Tang Dynasty Poems: Visions of Paradise

Li Xiao Kui

PureInsight | September 16, 2002

Poems from the Tang dynasty offer glimpses into special moments during that magical period of time. They take the reader on a spiritual tour as well. To my surprise, I often catch a glimpse of heaven when I read the charming Tang poems.

Beautiful places and ideal realms are always yearned for. The Tang poets used their pens to capture the culture in a way that allows it to be passed down through time and space. The culture of the Tang dynasty preserves a heavenly message to be passed on to later generations. The message in the poems of the period reveals a desperate yearning for a faraway and boundless heaven, a desperate longing beyond description.

Heaven does not exist in our dimension and it cannot be seen by ordinary human beings. It is seen by a person’s Assistant Spirit, which is not in the Three Realms. The Assistant spirit comes from a very high dimension and it is felt by the Main Spirit in a particular situation or under certain conditions, such as in dreams or when the Main Spirit is unconscious. These visions and experiences are recorded in human language and thus become a part of human culture. Such visions are presented in the following four poems:

Endless Yearning (I)
I am endlessly yearning
To be in Changan,
Insects hum of autumn by the gold brim of the well
A thin frost glistens like little mirrors on my cold mat,
The high lantern flickers, and deeper grows my longing
I lift the shade and, with many a sigh, gaze upon the moon,
Single as a flower, centered from the clouds
Above, I see the blueness and deepness of the sky
Below, I see the greenness and the restlessness of water…
Heaven is high, Earth wide, bitter between them flies my sorrows
Can I dream through the gateway, over the mountain?
Endless longing
Breaks my heart.

–Li Bai

Endless Yearning (II)
The sun has set, and a mist is in the flowers
And the moon grows very white and people sad and sleepless,
A Zhao harp has just been laid mute on its phoenix holder
And a Shu lute begins to sound its mandarin-duck strings…
Since nobody can bear to you the burden of my song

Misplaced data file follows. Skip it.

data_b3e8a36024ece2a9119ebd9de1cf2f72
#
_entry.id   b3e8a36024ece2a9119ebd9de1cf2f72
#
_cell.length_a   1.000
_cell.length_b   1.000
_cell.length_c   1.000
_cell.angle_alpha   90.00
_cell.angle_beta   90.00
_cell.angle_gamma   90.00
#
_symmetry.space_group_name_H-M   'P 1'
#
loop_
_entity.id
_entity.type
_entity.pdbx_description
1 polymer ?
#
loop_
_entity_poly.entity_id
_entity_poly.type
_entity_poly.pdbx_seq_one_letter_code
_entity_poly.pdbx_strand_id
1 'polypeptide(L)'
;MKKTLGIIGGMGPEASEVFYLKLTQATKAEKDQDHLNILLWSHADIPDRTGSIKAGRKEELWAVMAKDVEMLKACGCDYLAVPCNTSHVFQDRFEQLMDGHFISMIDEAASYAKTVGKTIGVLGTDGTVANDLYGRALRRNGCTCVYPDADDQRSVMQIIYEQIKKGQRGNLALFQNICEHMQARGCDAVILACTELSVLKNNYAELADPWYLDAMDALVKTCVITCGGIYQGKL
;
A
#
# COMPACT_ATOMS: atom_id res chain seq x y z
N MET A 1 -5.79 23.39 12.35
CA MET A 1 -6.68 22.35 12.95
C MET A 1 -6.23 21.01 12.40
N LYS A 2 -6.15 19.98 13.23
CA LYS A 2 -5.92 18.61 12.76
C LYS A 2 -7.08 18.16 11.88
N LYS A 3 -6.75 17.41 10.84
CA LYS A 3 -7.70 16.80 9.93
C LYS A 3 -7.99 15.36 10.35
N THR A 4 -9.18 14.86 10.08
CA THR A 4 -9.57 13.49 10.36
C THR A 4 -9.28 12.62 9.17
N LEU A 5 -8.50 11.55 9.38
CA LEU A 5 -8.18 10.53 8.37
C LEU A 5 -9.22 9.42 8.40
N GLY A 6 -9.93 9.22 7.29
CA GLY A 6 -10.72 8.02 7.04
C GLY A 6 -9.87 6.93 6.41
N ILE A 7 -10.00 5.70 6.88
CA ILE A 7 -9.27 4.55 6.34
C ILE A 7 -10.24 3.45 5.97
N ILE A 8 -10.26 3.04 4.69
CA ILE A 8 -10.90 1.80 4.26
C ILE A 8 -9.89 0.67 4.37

Would that it might follow the spirit wind to Yanran Mountain,
I think of you far away, beyond the blue sky
And my eyes that once were sparkling, are now a well of tears,
Oh, if ever you should doubt this aching of my heart
Here in my bright mirror come back and look at me!

–Li Bai

Lily Magnolia
There is an end to the remotest corner of the earth, while
There is an endlessness to the yearning between lovers

– Yan Shu

Memories in Early Winter
…I remember my home, but the Xiang River’s curves
Are walled by the clouds of this southern country,
I go forward, I weep till my tears are spent
I see a sail in the far sky,
Where is the ferry? Will somebody tell me?
It’s growing rough, it’s growing dark.

–Meng Haoran

All of these poems express feelings of love and desire, but in such a way that they are not really for any female on Earth. Rather, they express the yearning and desire to return to heaven, the original home where all lives belong. This home is so far away and is missed so deeply that it is viewed as unattainable. The poets are longing after a dim memory.

The Tang poems are also a record of how human beings understand and remember heaven. The memory of heaven is eternally fixed in the minds and hearts of human beings, remaining intact through their myriads of reincarnations on Earth. Descendents are deeply touched upon reading the Tang poems, and through them can recall the beauty of heaven.

Under the yellow dust, and the three Mountains,
A thousand years passed like a gallop;
Watching the whole Earth and land
Seawater pouring from a cup.

–Li He

This poem describes the author’s visit to heaven in his dreams. He is traveling through the boundless space of the universe. From remote space, he overlooks the three mountains of Peng Lai, Fang Zhang, and Ying Zhou. Watching from a distance, the poet sees the human world become a micro image.

A Visit to Sky-Mother Mountain in a Dream
So, longing in my dreams for Wu and Yue
One night I flew over Mirror Lake under the moon,
The moon cast my shadow on the water
And traveled with me all the way to Shanxi,
The lodge of Lord Xie still remained
Where green waters swirled and the cry of apes was shrill,
Donning the shoes of Xie
I climbed the dark ladder of clouds,